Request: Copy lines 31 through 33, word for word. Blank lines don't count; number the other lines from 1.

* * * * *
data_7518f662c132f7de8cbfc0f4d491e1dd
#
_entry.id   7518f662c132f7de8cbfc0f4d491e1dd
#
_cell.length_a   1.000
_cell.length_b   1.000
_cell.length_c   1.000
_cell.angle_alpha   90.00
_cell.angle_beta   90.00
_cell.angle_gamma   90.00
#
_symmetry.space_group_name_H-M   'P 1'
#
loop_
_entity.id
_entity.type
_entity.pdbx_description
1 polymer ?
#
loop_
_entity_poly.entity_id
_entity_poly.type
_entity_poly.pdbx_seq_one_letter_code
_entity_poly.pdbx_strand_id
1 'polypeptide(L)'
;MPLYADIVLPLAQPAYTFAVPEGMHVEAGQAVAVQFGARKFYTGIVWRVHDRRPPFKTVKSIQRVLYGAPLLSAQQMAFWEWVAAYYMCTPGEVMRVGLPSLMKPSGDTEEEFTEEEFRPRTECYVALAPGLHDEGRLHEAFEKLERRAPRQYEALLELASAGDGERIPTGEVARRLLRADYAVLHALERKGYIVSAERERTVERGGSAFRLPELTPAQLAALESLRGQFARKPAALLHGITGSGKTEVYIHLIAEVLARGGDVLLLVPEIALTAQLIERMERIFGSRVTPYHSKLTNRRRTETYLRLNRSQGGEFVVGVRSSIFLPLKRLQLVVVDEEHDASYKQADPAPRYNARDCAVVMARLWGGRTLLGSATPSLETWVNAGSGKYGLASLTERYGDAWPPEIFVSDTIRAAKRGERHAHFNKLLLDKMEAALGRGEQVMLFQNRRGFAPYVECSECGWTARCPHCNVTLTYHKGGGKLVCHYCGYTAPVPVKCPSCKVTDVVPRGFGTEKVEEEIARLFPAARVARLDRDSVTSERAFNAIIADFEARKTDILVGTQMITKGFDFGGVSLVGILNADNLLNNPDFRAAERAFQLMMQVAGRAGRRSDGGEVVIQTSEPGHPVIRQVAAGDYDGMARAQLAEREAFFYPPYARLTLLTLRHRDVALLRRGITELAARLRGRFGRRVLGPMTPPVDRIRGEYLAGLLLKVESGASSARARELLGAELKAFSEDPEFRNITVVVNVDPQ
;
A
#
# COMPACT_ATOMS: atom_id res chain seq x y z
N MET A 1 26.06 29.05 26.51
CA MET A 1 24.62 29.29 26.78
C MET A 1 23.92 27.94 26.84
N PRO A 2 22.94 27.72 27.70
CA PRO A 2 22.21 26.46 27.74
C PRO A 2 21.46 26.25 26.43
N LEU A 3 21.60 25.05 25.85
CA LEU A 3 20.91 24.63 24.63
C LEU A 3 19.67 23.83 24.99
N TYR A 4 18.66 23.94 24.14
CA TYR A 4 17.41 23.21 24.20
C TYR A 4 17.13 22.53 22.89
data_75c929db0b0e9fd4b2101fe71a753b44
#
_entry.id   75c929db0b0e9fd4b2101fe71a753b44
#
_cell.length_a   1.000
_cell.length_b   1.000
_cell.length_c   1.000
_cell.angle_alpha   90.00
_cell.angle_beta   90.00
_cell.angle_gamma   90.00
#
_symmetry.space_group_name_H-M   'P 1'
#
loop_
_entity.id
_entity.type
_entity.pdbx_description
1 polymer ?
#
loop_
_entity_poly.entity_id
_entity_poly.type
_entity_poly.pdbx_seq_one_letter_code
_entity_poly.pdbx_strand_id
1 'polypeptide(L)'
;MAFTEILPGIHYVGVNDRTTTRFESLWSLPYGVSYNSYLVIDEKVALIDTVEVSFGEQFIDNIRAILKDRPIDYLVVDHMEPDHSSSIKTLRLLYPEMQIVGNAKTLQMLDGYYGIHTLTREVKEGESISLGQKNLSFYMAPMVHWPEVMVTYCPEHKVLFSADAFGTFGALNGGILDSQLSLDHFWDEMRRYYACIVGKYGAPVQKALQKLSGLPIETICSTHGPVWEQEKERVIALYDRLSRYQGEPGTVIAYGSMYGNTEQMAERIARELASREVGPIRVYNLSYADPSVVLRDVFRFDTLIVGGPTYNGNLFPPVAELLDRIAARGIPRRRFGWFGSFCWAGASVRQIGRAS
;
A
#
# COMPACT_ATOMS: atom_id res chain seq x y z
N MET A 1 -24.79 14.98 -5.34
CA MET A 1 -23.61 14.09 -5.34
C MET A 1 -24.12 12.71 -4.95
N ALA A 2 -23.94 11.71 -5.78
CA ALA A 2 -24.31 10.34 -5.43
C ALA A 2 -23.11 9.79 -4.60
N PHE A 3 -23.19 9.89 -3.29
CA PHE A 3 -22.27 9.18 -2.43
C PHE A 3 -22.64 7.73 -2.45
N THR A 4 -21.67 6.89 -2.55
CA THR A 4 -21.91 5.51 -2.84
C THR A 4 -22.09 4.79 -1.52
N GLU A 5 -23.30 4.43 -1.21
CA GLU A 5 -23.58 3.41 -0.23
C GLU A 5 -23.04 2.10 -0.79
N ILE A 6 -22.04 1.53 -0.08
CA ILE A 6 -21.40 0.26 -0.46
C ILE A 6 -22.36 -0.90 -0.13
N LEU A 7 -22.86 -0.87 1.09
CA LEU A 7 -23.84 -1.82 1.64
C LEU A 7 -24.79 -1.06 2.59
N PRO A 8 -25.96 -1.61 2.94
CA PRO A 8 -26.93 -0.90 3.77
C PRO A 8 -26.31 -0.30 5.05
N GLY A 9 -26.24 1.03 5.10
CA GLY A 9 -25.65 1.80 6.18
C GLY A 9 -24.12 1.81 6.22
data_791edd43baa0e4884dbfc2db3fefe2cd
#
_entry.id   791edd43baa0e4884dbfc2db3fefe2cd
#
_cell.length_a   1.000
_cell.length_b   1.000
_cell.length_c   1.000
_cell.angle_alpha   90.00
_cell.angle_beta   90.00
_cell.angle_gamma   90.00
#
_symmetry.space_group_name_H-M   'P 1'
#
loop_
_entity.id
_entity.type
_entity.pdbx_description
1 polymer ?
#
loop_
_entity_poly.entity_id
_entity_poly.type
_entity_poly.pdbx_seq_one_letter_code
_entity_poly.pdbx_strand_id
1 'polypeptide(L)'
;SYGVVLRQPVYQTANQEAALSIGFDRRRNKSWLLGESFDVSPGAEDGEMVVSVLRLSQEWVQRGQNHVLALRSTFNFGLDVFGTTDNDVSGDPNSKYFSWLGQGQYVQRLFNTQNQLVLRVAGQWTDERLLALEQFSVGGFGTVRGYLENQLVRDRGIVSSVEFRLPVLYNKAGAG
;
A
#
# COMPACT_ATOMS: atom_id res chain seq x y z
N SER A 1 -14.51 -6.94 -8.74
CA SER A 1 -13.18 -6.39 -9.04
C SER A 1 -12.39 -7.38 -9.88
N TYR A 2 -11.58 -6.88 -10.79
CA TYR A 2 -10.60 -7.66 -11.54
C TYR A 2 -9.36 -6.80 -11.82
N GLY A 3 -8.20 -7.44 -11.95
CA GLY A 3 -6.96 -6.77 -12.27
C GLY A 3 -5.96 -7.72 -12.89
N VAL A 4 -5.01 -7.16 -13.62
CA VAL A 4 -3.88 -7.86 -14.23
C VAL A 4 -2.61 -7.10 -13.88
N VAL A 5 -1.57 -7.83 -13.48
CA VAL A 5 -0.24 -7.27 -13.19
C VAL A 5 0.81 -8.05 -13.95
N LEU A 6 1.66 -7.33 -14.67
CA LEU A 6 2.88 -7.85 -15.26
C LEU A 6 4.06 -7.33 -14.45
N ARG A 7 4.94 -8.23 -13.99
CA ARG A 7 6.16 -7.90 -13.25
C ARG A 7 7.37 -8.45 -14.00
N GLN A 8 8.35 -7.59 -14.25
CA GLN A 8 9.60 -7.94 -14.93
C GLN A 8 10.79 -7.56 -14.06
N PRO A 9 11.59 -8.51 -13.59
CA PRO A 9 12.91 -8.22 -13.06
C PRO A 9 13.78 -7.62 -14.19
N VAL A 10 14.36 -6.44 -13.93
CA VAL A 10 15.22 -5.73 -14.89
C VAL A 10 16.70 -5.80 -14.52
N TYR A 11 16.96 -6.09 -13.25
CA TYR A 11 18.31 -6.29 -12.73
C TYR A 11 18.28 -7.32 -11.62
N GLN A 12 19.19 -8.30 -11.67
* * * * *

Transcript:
N MET A 1 26.06 29.05 26.51
CA MET A 1 24.62 29.29 26.78
C MET A 1 23.92 27.94 26.84